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29th June 2017

Has a groin injury stopped you from cycling?

All eyes will be on the London to Brighton Cycle Ride this weekend, but there will be some who will watch with envy. If a groin injury has stopped your cycling efforts in its tracks, there is effective treatment that can have you back in the saddle in no time. The Montefiore’s laparoscopic surgeon, Mr Goldie Khera, explains.

We have been in the grip of a cycling bug ever since the 2012 Olympic Games. More than two million people across the country now cycle at least once a week, an all-time high according to British Cycling, the sport's governing body in the UK. But with it has come an increase in groin injuries that were more commonly associated with the football and rugby fields.

Gilmore’s groin is a tear in the abductor muscles and causes chronic pain in the groin and down the inner thigh.

Men are the more common sufferers and once it strikes, it can be painful and debilitating. For years, medical advice was to rest and the pain would go away. However, as soon as you start riding again, the discomfort will be back with vengeance.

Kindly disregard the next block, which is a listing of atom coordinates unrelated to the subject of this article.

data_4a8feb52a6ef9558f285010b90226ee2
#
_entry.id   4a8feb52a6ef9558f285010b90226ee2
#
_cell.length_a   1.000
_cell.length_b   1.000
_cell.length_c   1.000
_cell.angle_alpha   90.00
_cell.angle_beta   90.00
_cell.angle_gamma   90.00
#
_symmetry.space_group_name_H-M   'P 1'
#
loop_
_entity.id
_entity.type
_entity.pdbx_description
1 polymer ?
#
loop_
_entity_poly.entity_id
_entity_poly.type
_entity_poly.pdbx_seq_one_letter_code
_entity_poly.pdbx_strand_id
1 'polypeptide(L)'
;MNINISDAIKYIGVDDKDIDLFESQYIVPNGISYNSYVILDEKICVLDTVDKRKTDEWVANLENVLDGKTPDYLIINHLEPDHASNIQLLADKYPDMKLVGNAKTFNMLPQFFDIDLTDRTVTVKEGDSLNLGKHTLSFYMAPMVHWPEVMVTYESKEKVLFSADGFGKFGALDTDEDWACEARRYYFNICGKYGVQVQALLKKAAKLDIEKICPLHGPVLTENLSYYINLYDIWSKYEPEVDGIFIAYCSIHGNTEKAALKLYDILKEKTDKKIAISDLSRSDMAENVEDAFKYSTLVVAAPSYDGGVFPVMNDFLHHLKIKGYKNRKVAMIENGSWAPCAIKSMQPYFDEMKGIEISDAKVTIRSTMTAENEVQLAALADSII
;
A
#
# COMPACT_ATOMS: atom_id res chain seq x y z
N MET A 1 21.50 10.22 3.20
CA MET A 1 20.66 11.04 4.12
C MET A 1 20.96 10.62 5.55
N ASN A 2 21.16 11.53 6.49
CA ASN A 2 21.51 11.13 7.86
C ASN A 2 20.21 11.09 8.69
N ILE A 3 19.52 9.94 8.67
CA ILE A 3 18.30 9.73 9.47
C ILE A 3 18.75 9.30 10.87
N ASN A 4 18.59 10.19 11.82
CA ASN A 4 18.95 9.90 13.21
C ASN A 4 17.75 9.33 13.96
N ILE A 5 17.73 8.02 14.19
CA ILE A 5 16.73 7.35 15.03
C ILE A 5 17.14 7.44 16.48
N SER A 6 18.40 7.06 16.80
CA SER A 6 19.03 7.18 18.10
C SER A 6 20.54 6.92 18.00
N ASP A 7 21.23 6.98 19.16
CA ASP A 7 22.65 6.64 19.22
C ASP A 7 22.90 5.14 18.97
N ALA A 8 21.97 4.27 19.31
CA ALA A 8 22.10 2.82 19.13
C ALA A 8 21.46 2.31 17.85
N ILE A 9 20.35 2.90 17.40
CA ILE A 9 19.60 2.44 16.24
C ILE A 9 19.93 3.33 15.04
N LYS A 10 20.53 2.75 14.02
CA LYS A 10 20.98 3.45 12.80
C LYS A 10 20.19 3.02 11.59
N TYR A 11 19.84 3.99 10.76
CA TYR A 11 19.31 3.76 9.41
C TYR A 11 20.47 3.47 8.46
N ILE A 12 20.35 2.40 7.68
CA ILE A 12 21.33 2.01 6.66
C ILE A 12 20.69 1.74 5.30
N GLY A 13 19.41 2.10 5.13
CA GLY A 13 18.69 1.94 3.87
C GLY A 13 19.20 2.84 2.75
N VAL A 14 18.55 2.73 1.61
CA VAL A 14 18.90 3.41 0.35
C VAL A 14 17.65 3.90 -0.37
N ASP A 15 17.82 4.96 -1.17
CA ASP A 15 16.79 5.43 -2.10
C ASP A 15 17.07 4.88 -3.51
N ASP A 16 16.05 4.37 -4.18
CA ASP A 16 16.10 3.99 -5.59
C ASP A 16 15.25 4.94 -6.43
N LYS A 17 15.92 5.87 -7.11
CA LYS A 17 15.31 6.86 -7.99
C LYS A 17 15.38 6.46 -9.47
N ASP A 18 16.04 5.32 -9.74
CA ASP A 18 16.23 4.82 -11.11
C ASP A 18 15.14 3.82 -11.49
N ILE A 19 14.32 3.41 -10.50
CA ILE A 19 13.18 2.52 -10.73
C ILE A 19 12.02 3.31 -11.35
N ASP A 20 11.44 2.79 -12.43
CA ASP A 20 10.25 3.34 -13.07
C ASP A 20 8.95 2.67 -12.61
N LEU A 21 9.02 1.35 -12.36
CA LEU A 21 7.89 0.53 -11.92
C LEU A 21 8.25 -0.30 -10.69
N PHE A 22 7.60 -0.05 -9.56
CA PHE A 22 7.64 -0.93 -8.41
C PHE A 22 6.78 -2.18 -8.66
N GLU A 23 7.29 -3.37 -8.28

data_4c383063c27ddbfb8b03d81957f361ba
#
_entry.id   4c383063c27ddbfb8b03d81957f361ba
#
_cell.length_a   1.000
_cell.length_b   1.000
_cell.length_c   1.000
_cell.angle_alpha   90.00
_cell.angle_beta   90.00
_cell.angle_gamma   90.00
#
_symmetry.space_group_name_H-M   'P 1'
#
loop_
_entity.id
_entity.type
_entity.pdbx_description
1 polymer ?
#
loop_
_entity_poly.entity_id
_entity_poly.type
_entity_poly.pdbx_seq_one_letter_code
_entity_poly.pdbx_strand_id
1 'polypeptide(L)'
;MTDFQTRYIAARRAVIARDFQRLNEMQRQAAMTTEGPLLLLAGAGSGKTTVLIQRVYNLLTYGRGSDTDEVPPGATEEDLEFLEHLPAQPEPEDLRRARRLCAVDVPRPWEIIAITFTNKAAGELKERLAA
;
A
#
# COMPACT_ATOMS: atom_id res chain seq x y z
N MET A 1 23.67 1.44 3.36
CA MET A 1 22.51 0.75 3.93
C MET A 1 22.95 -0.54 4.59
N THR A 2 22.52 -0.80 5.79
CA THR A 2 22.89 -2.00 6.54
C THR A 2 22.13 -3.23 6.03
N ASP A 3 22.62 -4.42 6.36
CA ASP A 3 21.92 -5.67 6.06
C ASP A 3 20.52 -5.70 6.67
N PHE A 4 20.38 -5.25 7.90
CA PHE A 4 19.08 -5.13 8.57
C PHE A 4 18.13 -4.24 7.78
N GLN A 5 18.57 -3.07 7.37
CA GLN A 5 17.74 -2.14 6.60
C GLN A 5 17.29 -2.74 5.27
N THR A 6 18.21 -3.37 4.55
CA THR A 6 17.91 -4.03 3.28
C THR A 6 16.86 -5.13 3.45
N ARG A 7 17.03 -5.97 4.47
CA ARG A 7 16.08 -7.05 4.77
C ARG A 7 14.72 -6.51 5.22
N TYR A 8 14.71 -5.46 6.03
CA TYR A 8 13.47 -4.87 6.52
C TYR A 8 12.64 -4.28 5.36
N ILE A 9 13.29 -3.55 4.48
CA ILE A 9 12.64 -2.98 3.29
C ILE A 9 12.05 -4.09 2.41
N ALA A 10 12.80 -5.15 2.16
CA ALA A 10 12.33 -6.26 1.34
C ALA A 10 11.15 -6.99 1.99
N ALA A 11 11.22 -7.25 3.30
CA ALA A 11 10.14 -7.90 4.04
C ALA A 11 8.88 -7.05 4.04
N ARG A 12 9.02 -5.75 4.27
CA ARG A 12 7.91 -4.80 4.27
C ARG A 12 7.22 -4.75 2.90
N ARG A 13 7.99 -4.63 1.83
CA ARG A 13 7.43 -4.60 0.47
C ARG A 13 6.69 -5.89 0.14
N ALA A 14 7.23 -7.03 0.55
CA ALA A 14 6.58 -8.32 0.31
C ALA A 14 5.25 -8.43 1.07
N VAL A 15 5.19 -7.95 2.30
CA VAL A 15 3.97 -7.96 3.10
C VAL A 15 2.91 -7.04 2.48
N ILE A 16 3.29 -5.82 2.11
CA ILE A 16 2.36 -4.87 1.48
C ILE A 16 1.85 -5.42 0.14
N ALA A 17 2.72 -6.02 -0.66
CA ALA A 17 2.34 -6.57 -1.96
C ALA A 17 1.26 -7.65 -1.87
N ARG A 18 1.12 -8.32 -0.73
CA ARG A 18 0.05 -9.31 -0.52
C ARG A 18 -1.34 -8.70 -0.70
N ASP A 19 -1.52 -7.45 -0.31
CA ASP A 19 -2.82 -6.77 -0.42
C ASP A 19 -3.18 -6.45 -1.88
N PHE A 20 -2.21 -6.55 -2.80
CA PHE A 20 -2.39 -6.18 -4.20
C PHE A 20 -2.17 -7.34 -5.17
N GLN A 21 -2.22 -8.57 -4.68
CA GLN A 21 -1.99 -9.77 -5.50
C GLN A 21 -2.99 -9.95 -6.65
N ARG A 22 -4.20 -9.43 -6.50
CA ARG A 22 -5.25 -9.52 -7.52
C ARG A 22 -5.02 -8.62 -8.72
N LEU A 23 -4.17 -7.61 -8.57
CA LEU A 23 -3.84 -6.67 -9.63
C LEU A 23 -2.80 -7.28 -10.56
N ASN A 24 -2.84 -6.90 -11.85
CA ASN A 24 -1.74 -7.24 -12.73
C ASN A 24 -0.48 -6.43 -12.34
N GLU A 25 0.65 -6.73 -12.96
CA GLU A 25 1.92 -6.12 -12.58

It shouldn’t be confused with a groin hernia - a painful soft tissue injury in which part of the bowel pokes through into the groin at the top of the inner thigh forming a bulge. The protrusion increases when you change positions, cough or perform any physical activity.

Both types of groin injury are treatable with laparoscopic (keyhole) surgery. For a groin hernia, three small incisions are made into the stomach area and a mesh is stitched over the weak spot in the muscle to make it stronger. A similar technique has now been developed for Gilmore’s groin, with a mesh or sutures used to strengthen the muscles in the groin and inner thigh area.

After the operation, you will be advised to have a staged return to cycling, building up slowly over a few weeks. Within a few months you could be fully back in the saddle.

Whether you have noticed a bulge in the groin or are suffering groin and inner thigh pain, make an appointment with your GP who needs to refer you to a consultant surgeon for further investigation.

See a GP now or go to A&E if you have a hernia and:

  • it feels hot
  • it’s hard and tender
  • it’s suddenly painful
  • you have a fever
  • you have blood in your poo

Mr Goldie Khera, laparoscopic and bariatric surgeon, holds a clinic on Wednesday evenings at The Montefiore Hospital, Montefiore Road, Hove. For a non-obligation enquiry, phone 01273 828 148.

First published in Brighton and Hove Independent on Thursday 29th June 2017.

The content of this article is provided for general information only, and should not be treated as a substitute for the professional medical advice of your doctor or other health care professional.

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